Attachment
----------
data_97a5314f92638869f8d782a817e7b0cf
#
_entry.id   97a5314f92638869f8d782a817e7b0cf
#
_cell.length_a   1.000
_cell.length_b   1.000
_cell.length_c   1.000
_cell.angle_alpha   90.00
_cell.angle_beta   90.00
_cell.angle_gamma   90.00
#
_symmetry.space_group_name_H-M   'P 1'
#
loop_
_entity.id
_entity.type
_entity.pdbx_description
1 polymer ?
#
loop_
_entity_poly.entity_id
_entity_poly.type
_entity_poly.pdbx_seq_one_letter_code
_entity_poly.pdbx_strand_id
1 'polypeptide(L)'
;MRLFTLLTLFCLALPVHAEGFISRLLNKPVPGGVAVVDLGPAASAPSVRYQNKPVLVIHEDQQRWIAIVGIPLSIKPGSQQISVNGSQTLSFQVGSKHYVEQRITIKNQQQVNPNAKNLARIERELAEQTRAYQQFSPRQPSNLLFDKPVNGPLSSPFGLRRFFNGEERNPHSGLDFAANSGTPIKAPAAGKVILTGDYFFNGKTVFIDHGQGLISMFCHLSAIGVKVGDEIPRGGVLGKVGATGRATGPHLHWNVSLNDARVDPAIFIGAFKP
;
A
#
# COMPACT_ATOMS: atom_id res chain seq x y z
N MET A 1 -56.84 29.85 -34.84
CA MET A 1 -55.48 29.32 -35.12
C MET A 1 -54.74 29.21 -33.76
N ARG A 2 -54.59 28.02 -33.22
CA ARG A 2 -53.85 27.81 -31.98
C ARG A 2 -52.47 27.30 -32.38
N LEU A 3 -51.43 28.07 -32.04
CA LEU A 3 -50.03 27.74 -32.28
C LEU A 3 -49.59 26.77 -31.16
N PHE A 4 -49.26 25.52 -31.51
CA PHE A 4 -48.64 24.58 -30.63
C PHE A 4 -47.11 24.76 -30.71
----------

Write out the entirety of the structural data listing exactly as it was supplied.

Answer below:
data_97a5314f92638869f8d782a817e7b0cf
#
_entry.id   97a5314f92638869f8d782a817e7b0cf
#
_cell.length_a   1.000
_cell.length_b   1.000
_cell.length_c   1.000
_cell.angle_alpha   90.00
_cell.angle_beta   90.00
_cell.angle_gamma   90.00
#
_symmetry.space_group_name_H-M   'P 1'
#
loop_
_entity.id
_entity.type
_entity.pdbx_description
1 polymer ?
#
loop_
_entity_poly.entity_id
_entity_poly.type
_entity_poly.pdbx_seq_one_letter_code
_entity_poly.pdbx_strand_id
1 'polypeptide(L)'
;MRLFTLLTLFCLALPVHAEGFISRLLNKPVPGGVAVVDLGPAASAPSVRYQNKPVLVIHEDQQRWIAIVGIPLSIKPGSQQISVNGSQTLSFQVGSKHYVEQRITIKNQQQVNPNAKNLARIERELAEQTRAYQQFSPRQPSNLLFDKPVNGPLSSPFGLRRFFNGEERNPHSGLDFAANSGTPIKAPAAGKVILTGDYFFNGKTVFIDHGQGLISMFCHLSAIGVKVGDEIPRGGVLGKVGATGRATGPHLHWNVSLNDARVDPAIFIGAFKP
;
A
#
# COMPACT_ATOMS: atom_id res chain seq x y z
N MET A 1 -56.84 29.85 -34.84
CA MET A 1 -55.48 29.32 -35.12
C MET A 1 -54.74 29.21 -33.76
N ARG A 2 -54.59 28.02 -33.22
CA ARG A 2 -53.85 27.81 -31.98
C ARG A 2 -52.47 27.30 -32.38
N LEU A 3 -51.43 28.07 -32.04
CA LEU A 3 -50.03 27.74 -32.28
C LEU A 3 -49.59 26.77 -31.16
N PHE A 4 -49.26 25.52 -31.51
CA PHE A 4 -48.64 24.58 -30.63
C PHE A 4 -47.11 24.76 -30.71